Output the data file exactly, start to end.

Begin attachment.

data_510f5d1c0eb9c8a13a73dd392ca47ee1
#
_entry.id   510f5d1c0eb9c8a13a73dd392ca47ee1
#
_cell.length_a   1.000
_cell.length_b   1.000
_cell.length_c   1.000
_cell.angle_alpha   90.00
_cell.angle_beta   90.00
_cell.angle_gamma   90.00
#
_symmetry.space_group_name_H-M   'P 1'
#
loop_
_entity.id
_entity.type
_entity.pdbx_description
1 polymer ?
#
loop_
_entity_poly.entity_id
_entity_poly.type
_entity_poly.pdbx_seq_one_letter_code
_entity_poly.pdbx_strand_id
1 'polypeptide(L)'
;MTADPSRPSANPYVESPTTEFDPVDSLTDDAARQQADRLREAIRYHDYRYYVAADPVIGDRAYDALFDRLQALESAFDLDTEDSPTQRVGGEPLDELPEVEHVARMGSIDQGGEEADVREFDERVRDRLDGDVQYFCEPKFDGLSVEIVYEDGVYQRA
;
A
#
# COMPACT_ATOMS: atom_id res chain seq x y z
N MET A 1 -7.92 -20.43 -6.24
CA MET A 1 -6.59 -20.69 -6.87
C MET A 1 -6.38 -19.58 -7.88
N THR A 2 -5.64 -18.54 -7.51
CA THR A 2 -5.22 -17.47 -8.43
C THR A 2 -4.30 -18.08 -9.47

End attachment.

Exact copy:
data_510f5d1c0eb9c8a13a73dd392ca47ee1
#
_entry.id   510f5d1c0eb9c8a13a73dd392ca47ee1
#
_cell.length_a   1.000
_cell.length_b   1.000
_cell.length_c   1.000
_cell.angle_alpha   90.00
_cell.angle_beta   90.00
_cell.angle_gamma   90.00
#
_symmetry.space_group_name_H-M   'P 1'
#
loop_
_entity.id
_entity.type
_entity.pdbx_description
1 polymer ?
#
loop_
_entity_poly.entity_id
_entity_poly.type
_entity_poly.pdbx_seq_one_letter_code
_entity_poly.pdbx_strand_id
1 'polypeptide(L)'
;MTADPSRPSANPYVESPTTEFDPVDSLTDDAARQQADRLREAIRYHDYRYYVAADPVIGDRAYDALFDRLQALESAFDLDTEDSPTQRVGGEPLDELPEVEHVARMGSIDQGGEEADVREFDERVRDRLDGDVQYFCEPKFDGLSVEIVYEDGVYQRA
;
A
#
# COMPACT_ATOMS: atom_id res chain seq x y z
N MET A 1 -7.92 -20.43 -6.24
CA MET A 1 -6.59 -20.69 -6.87
C MET A 1 -6.38 -19.58 -7.88
N THR A 2 -5.64 -18.54 -7.51
CA THR A 2 -5.22 -17.47 -8.43
C THR A 2 -4.30 -18.08 -9.47